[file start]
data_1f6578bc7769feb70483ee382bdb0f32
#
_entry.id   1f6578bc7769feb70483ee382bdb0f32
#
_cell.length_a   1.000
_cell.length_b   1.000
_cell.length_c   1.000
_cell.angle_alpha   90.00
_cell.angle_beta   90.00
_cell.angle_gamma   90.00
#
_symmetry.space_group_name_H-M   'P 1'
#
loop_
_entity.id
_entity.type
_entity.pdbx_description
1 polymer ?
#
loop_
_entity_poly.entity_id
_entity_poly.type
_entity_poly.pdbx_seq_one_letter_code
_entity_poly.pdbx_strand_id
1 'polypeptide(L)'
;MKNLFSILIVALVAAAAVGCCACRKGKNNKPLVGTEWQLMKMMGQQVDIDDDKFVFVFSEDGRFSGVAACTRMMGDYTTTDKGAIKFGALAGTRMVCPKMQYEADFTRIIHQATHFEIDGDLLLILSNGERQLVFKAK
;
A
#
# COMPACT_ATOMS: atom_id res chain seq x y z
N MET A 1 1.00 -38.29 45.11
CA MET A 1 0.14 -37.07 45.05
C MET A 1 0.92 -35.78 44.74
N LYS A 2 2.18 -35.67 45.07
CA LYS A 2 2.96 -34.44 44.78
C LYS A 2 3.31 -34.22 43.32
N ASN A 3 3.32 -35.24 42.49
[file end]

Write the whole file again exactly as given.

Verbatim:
data_1f6578bc7769feb70483ee382bdb0f32
#
_entry.id   1f6578bc7769feb70483ee382bdb0f32
#
_cell.length_a   1.000
_cell.length_b   1.000
_cell.length_c   1.000
_cell.angle_alpha   90.00
_cell.angle_beta   90.00
_cell.angle_gamma   90.00
#
_symmetry.space_group_name_H-M   'P 1'
#
loop_
_entity.id
_entity.type
_entity.pdbx_description
1 polymer ?
#
loop_
_entity_poly.entity_id
_entity_poly.type
_entity_poly.pdbx_seq_one_letter_code
_entity_poly.pdbx_strand_id
1 'polypeptide(L)'
;MKNLFSILIVALVAAAAVGCCACRKGKNNKPLVGTEWQLMKMMGQQVDIDDDKFVFVFSEDGRFSGVAACTRMMGDYTTTDKGAIKFGALAGTRMVCPKMQYEADFTRIIHQATHFEIDGDLLLILSNGERQLVFKAK
;
A
#
# COMPACT_ATOMS: atom_id res chain seq x y z
N MET A 1 1.00 -38.29 45.11
CA MET A 1 0.14 -37.07 45.05
C MET A 1 0.92 -35.78 44.74
N LYS A 2 2.18 -35.67 45.07
CA LYS A 2 2.96 -34.44 44.78
C LYS A 2 3.31 -34.22 43.32
N ASN A 3 3.32 -35.24 42.49